The Supreme Court of Newfoundland and Labrador recently released a decision regarding an employee’s post-employment obligations in relation to confidentiality and non-competition with respect to their former employer. The full decision, Safety First Contracting (1995) Ltd. v. Murphy, 2019 NLSC 47, can be found at the following link: https://www.canlii.org/en/nl/nlsc/doc/2019/2019nlsc47/2019nlsc47.html?autocompleteStr=safety%20first&autocompletePos=1 Overview Patrick Murphy (“Murphy”) was employed […]read more
No Obligation to Pay Long Term Incentive Bonus Upon Termination
The Alberta Court of Appeal clarified the law with respect to how long-term incentive plans should be treated when an employee is terminated. In the recent decision of Styles v. Alberta Investment Management Corporations, 2017 ABCA 1, the Court of Appeal overturned a trial level decision that greatly expanded the entitlement of employees to long term incentive bonus payments upon termination.
Styles was employed as an investment manager with Alberta Investment Management Corporations (the “Company”). His employment was governed by a written employment contract which provided for a base salary plus potential bonuses. The potential bonuses were governed by the Annual Incentive Plan and the Long Term Incentive Plan (“LTIP”). The Plans were set out in detailed documents which were incorporated into the employment contract.
The Annual Incentive Plan stipulated that bonuses were earned and payable in each year. The LTIP was more complex. The LTIP was designed to generate bonuses on a 4-year overlapping cycle. Employees were eligible to receive a “grant” each year but the vesting period of the “grant” was 4 years. In order to be eligible for an LTIP bonus, the employee had to be an active employee of the company on the vesting date. No bonus was payable under the LTIP for at least 4 years. The LTIP further defined the term “Date of Termination of Active Employment” to mean the termination date specified by the company in the termination notice.
The employment contract specified that Styles could be terminated without cause and provided a formula for payment in the event of a without cause termination. The compensation ranged from three to six months’ salary. The formula did not include any bonus payments.
After three years of employment, the Company terminated Styles’ employment on a without cause basis. The Company provided Styles with pay in lieu of notice of termination pursuant to the formula set out in the employment contract. No bonus payments were issued. Styles argued that he ought to have been awarded bonuses under the LTIP. The matter proceeded to court.
The Alberta Court of Appeal focused its analysis on the language of the LTIP itself. The LTIP was a detailed document that plainly and clearly articulated the following:
- bonuses were only paid when they vested under the 4-year cycle;
- in order to be eligible, an employee had to be actively employed on the vesting date; and
- “actively employed” did not include a period of notice or payment in lieu of notice generated by a without cause termination.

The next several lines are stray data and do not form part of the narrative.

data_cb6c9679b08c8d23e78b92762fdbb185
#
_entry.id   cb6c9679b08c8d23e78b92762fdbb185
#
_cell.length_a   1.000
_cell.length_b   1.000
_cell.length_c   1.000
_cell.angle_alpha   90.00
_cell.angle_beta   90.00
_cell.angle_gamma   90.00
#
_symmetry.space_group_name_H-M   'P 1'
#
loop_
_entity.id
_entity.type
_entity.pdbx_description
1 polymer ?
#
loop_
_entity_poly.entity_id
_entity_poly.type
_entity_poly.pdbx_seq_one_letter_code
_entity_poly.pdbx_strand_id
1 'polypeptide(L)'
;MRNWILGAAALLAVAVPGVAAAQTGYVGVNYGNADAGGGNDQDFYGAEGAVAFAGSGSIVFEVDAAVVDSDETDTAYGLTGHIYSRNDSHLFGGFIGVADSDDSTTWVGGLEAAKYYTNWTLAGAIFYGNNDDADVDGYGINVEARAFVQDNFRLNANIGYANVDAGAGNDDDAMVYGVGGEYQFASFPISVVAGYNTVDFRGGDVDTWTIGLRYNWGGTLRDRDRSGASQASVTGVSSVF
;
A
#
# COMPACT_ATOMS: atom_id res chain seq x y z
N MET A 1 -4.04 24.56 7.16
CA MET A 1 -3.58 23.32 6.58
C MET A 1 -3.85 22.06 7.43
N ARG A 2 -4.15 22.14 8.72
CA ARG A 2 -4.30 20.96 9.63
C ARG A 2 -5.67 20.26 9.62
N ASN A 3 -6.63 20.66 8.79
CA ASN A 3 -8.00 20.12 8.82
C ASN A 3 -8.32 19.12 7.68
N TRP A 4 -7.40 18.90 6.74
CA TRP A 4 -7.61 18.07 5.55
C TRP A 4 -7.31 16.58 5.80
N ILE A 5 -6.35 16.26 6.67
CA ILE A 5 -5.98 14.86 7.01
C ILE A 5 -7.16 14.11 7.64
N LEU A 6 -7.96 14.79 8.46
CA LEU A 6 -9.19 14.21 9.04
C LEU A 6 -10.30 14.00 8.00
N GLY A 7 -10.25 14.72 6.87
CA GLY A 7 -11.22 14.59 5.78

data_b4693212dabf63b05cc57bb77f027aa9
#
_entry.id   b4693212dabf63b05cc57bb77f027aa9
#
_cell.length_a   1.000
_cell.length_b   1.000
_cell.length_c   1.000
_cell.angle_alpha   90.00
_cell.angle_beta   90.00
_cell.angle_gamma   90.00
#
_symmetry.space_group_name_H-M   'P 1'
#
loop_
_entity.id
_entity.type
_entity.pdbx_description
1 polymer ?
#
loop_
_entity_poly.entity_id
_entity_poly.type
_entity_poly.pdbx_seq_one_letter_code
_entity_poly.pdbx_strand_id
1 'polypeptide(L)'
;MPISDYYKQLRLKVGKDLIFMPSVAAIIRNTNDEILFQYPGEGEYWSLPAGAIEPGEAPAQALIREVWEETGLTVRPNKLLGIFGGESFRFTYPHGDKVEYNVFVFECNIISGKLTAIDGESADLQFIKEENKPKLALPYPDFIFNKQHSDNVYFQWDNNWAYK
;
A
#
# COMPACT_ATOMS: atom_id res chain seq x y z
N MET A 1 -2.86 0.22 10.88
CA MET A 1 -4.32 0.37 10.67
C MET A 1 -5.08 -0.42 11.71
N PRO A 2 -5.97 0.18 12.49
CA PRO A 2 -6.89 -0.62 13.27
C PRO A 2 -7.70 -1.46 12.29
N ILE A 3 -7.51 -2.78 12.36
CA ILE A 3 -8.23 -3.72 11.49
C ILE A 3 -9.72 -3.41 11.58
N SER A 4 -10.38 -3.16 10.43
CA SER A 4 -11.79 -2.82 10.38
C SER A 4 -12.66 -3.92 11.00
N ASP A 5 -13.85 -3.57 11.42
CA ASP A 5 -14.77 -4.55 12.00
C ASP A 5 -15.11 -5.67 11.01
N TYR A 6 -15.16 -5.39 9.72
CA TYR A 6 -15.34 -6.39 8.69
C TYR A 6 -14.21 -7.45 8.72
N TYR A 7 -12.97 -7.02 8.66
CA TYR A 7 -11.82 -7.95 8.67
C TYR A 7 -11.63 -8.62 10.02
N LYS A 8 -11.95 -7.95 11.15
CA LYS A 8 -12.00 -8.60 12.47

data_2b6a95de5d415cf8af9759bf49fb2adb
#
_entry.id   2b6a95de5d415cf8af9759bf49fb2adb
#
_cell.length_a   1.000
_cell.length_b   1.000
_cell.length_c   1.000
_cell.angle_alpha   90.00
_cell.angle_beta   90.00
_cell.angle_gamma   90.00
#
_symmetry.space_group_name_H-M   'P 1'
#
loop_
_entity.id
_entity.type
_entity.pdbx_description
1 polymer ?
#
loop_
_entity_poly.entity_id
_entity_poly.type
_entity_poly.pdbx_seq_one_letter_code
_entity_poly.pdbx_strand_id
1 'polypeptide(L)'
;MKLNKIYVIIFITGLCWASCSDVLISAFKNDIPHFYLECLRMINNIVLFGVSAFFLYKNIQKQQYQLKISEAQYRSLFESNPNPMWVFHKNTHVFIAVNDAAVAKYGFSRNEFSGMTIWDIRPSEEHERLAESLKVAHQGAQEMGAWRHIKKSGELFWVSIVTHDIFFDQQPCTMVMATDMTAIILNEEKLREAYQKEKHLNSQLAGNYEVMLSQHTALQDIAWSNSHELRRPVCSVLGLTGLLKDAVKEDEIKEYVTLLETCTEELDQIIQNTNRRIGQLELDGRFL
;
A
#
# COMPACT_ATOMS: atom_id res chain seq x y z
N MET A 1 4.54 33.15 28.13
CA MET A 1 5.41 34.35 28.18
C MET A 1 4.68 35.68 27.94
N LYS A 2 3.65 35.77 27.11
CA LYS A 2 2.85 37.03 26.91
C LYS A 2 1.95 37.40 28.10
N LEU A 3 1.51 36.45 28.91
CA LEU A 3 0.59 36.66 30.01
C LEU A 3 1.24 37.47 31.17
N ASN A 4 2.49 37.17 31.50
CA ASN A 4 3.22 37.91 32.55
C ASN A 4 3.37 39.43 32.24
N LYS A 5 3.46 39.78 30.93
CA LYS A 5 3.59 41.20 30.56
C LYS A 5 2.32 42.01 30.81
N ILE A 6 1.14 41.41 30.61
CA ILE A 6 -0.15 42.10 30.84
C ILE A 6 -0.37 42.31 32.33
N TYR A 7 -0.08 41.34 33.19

The Court explained that Styles ought to have understood what he agreed to when he entered into the employment contract. Bonuses under the LTIP did not vest for 4 years. If Styles had wanted access to bonuses under the LTIP in the event that his employment was terminated without cause prior to having completed 4 years of service, he ought to have negotiated such a provision.
Comparison to Ontario Decision
The decision of the Alberta Court of Appeal can be contrasted with a recent decision of the Ontario Divisional Court, Fraser v. Canerector Inc., 2016 ONSC 6071. In that case, an employee brought a wrongful dismissal lawsuit claiming damages for the annual bonus he ought to have received during the reasonable notice period following the termination of his employment.
The employee’s offer of employment, which set out the terms and conditions of the employment relationship, stated “you will also be eligible to participate in our employee bonus plan”. There was nothing else that described the bonus plan. There was no bonus plan nor was there a formula used to calculate the bonuses.
During the course of his employment, the employee had received “discretionary bonuses”. The amount of the bonuses varied widely and were based on the discretion of the owners of the company. The Court noted that while the employee had a right to participate in the bonus plan, there was no “contractual entitlement” to an identifiable bonus amount. Furthermore, the evidence established that the employee’s contributions to the employer in the year preceding his termination did not warrant a bonus. For these reasons, the Court concluded that the employee was not entitled to any bonus during the reasonable notice period.
What This Means for Employers
This Alberta Court of Appeal decision is welcomed news for employers who operate bonus or incentive plans. The decision reiterates the certainty that is established by having detailed and well written bonus and incentive programs. Where there is a written plan, the plain language of bonus and incentive programs will govern an employee’s entitlement. Employers can rely on bonus and incentive plans that contain clear and unambiguous language to deny entitlement to any unvested benefits to employees who are terminated without cause. Employers would be wise to review their bonus and incentive plans to ensure that the language contained in the plan(s) is sufficient to oust a claim for unpaid, unvested bonuses following a termination without cause.